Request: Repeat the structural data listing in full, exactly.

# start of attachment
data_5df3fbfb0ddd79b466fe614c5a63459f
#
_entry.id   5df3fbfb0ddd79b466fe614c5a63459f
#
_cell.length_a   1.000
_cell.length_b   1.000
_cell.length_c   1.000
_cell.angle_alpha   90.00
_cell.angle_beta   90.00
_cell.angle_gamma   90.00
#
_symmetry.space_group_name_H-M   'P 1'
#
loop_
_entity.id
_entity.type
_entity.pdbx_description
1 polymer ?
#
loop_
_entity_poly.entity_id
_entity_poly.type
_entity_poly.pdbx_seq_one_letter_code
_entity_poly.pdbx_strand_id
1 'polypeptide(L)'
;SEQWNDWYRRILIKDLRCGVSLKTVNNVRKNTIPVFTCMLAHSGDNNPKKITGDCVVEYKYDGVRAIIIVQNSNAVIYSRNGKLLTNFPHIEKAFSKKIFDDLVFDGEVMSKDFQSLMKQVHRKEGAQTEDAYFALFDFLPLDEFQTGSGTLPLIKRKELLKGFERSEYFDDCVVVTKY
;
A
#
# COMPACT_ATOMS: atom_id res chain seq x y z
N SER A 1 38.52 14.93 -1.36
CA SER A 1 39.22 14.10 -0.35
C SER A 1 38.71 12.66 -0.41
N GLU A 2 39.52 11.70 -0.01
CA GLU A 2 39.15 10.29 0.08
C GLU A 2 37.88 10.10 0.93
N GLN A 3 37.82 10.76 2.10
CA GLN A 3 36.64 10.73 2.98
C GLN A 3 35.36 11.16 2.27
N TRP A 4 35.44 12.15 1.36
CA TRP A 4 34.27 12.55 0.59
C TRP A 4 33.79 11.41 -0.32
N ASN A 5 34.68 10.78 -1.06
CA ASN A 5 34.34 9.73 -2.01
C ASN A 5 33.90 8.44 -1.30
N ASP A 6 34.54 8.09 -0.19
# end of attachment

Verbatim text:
data_5df3fbfb0ddd79b466fe614c5a63459f
#
_entry.id   5df3fbfb0ddd79b466fe614c5a63459f
#
_cell.length_a   1.000
_cell.length_b   1.000
_cell.length_c   1.000
_cell.angle_alpha   90.00
_cell.angle_beta   90.00
_cell.angle_gamma   90.00
#
_symmetry.space_group_name_H-M   'P 1'
#
loop_
_entity.id
_entity.type
_entity.pdbx_description
1 polymer ?
#
loop_
_entity_poly.entity_id
_entity_poly.type
_entity_poly.pdbx_seq_one_letter_code
_entity_poly.pdbx_strand_id
1 'polypeptide(L)'
;SEQWNDWYRRILIKDLRCGVSLKTVNNVRKNTIPVFTCMLAHSGDNNPKKITGDCVVEYKYDGVRAIIIVQNSNAVIYSRNGKLLTNFPHIEKAFSKKIFDDLVFDGEVMSKDFQSLMKQVHRKEGAQTEDAYFALFDFLPLDEFQTGSGTLPLIKRKELLKGFERSEYFDDCVVVTKY
;
A
#
# COMPACT_ATOMS: atom_id res chain seq x y z
N SER A 1 38.52 14.93 -1.36
CA SER A 1 39.22 14.10 -0.35
C SER A 1 38.71 12.66 -0.41
N GLU A 2 39.52 11.70 -0.01
CA GLU A 2 39.15 10.29 0.08
C GLU A 2 37.88 10.10 0.93
N GLN A 3 37.82 10.76 2.10
CA GLN A 3 36.64 10.73 2.98
C GLN A 3 35.36 11.16 2.27
N TRP A 4 35.44 12.15 1.36
CA TRP A 4 34.27 12.55 0.59
C TRP A 4 33.79 11.41 -0.32
N ASN A 5 34.68 10.78 -1.06
CA ASN A 5 34.34 9.73 -2.01
C ASN A 5 33.90 8.44 -1.30
N ASP A 6 34.54 8.09 -0.19